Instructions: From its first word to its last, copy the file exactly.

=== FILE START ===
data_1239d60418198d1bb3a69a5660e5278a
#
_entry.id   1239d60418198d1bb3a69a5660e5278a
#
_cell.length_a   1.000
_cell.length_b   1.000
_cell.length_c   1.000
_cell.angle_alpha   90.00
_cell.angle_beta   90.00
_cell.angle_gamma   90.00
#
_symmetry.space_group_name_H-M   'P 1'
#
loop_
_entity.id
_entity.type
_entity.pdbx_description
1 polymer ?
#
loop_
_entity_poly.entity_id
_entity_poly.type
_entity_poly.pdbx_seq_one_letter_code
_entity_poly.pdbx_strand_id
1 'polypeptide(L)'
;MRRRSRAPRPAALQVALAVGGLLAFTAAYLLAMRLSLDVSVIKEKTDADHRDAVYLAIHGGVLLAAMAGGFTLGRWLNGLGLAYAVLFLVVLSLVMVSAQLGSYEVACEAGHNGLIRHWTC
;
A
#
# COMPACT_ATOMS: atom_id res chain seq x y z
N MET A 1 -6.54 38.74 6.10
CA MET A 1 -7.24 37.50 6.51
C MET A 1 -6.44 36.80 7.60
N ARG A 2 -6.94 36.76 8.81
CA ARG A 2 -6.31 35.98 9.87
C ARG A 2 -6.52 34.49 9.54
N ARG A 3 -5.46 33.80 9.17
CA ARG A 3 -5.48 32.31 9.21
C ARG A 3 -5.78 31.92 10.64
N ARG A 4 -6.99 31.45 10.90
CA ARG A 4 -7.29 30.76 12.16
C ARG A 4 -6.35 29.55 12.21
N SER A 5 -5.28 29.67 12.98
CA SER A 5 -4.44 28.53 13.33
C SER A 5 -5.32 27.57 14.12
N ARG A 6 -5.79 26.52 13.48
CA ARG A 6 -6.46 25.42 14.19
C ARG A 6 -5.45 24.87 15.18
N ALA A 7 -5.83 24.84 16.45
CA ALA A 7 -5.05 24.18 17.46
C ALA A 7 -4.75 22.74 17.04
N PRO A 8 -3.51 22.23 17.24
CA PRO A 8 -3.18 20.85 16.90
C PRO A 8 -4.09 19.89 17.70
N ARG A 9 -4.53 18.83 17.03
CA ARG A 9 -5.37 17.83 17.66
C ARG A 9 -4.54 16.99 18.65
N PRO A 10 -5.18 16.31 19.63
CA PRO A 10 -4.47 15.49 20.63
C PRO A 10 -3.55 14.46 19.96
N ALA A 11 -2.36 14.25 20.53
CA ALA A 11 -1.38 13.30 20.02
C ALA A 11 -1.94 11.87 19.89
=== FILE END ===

data_1239d60418198d1bb3a69a5660e5278a
#
_entry.id   1239d60418198d1bb3a69a5660e5278a
#
_cell.length_a   1.000
_cell.length_b   1.000
_cell.length_c   1.000
_cell.angle_alpha   90.00
_cell.angle_beta   90.00
_cell.angle_gamma   90.00
#
_symmetry.space_group_name_H-M   'P 1'
#
loop_
_entity.id
_entity.type
_entity.pdbx_description
1 polymer ?
#
loop_
_entity_poly.entity_id
_entity_poly.type
_entity_poly.pdbx_seq_one_letter_code
_entity_poly.pdbx_strand_id
1 'polypeptide(L)'
;MRRRSRAPRPAALQVALAVGGLLAFTAAYLLAMRLSLDVSVIKEKTDADHRDAVYLAIHGGVLLAAMAGGFTLGRWLNGLGLAYAVLFLVVLSLVMVSAQLGSYEVACEAGHNGLIRHWTC
;
A
#
# COMPACT_ATOMS: atom_id res chain seq x y z
N MET A 1 -6.54 38.74 6.10
CA MET A 1 -7.24 37.50 6.51
C MET A 1 -6.44 36.80 7.60
N ARG A 2 -6.94 36.76 8.81
CA ARG A 2 -6.31 35.98 9.87
C ARG A 2 -6.52 34.49 9.54
N ARG A 3 -5.46 33.80 9.17
CA ARG A 3 -5.48 32.31 9.21
C ARG A 3 -5.78 31.92 10.64
N ARG A 4 -6.99 31.45 10.90
CA ARG A 4 -7.29 30.76 12.16
C ARG A 4 -6.35 29.55 12.21
N SER A 5 -5.28 29.67 12.98
CA SER A 5 -4.44 28.53 13.33
C SER A 5 -5.32 27.57 14.12
N ARG A 6 -5.79 26.52 13.48
CA ARG A 6 -6.46 25.42 14.19
C ARG A 6 -5.45 24.87 15.18
N ALA A 7 -5.83 24.84 16.45
CA ALA A 7 -5.05 24.18 17.46
C ALA A 7 -4.75 22.74 17.04
N PRO A 8 -3.51 22.23 17.24
CA PRO A 8 -3.18 20.85 16.90
C PRO A 8 -4.09 19.89 17.70
N ARG A 9 -4.53 18.83 17.03
CA ARG A 9 -5.37 17.83 17.66
C ARG A 9 -4.54 16.99 18.65
N PRO A 10 -5.18 16.31 19.63
CA PRO A 10 -4.47 15.49 20.63
C PRO A 10 -3.55 14.46 19.96
N ALA A 11 -2.36 14.25 20.53
CA ALA A 11 -1.38 13.30 20.02
C ALA A 11 -1.94 11.87 19.89